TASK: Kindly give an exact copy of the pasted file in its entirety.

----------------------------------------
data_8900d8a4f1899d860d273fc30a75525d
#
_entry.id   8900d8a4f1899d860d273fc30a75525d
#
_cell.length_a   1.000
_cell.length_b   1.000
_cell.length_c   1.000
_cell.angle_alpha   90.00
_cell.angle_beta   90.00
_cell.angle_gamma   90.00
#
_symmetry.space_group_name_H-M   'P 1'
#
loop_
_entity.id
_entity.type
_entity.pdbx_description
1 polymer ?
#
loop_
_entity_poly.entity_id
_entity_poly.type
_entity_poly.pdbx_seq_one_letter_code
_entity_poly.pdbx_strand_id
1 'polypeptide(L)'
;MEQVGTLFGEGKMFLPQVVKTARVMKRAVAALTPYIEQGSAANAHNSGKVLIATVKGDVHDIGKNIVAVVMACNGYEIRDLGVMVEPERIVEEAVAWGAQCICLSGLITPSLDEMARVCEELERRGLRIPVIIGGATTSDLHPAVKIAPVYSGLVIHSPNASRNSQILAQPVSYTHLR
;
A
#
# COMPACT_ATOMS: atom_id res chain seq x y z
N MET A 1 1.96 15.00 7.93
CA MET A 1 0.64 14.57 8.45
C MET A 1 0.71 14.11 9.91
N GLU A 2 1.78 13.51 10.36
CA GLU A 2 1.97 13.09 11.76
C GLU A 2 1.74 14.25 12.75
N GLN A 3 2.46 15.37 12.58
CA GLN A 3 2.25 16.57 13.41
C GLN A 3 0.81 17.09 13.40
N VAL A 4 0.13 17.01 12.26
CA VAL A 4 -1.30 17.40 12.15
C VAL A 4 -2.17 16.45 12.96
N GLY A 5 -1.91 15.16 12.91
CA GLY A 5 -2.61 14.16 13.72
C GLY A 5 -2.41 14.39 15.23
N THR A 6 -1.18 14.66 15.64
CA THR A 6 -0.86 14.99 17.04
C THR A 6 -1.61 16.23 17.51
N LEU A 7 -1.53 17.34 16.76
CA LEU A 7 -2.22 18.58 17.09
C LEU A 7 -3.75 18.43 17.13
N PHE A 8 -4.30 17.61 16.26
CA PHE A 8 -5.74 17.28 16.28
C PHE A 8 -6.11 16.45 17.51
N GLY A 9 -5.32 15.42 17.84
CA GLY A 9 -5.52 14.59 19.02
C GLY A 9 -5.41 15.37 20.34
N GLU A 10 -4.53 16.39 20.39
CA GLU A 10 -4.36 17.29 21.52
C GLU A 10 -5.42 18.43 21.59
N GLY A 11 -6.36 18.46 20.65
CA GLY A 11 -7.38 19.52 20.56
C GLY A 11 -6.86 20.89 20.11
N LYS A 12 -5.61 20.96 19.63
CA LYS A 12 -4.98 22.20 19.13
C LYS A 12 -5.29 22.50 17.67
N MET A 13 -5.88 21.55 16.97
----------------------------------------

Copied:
data_8900d8a4f1899d860d273fc30a75525d
#
_entry.id   8900d8a4f1899d860d273fc30a75525d
#
_cell.length_a   1.000
_cell.length_b   1.000
_cell.length_c   1.000
_cell.angle_alpha   90.00
_cell.angle_beta   90.00
_cell.angle_gamma   90.00
#
_symmetry.space_group_name_H-M   'P 1'
#
loop_
_entity.id
_entity.type
_entity.pdbx_description
1 polymer ?
#
loop_
_entity_poly.entity_id
_entity_poly.type
_entity_poly.pdbx_seq_one_letter_code
_entity_poly.pdbx_strand_id
1 'polypeptide(L)'
;MEQVGTLFGEGKMFLPQVVKTARVMKRAVAALTPYIEQGSAANAHNSGKVLIATVKGDVHDIGKNIVAVVMACNGYEIRDLGVMVEPERIVEEAVAWGAQCICLSGLITPSLDEMARVCEELERRGLRIPVIIGGATTSDLHPAVKIAPVYSGLVIHSPNASRNSQILAQPVSYTHLR
;
A
#
# COMPACT_ATOMS: atom_id res chain seq x y z
N MET A 1 1.96 15.00 7.93
CA MET A 1 0.64 14.57 8.45
C MET A 1 0.71 14.11 9.91
N GLU A 2 1.78 13.51 10.36
CA GLU A 2 1.97 13.09 11.76
C GLU A 2 1.74 14.25 12.75
N GLN A 3 2.46 15.37 12.58
CA GLN A 3 2.25 16.57 13.41
C GLN A 3 0.81 17.09 13.40
N VAL A 4 0.13 17.01 12.26
CA VAL A 4 -1.30 17.40 12.15
C VAL A 4 -2.17 16.45 12.96
N GLY A 5 -1.91 15.16 12.91
CA GLY A 5 -2.61 14.16 13.72
C GLY A 5 -2.41 14.39 15.23
N THR A 6 -1.18 14.66 15.64
CA THR A 6 -0.86 14.99 17.04
C THR A 6 -1.61 16.23 17.51
N LEU A 7 -1.53 17.34 16.76
CA LEU A 7 -2.22 18.58 17.09
C LEU A 7 -3.75 18.43 17.13
N PHE A 8 -4.30 17.61 16.26
CA PHE A 8 -5.74 17.28 16.28
C PHE A 8 -6.11 16.45 17.51
N GLY A 9 -5.32 15.42 17.84
CA GLY A 9 -5.52 14.59 19.02
C GLY A 9 -5.41 15.37 20.34
N GLU A 10 -4.53 16.39 20.39
CA GLU A 10 -4.36 17.29 21.52
C GLU A 10 -5.42 18.43 21.59
N GLY A 11 -6.36 18.46 20.65
CA GLY A 11 -7.38 19.52 20.56
C GLY A 11 -6.86 20.89 20.11
N LYS A 12 -5.61 20.96 19.63
CA LYS A 12 -4.98 22.20 19.13
C LYS A 12 -5.29 22.50 17.67
N MET A 13 -5.88 21.55 16.97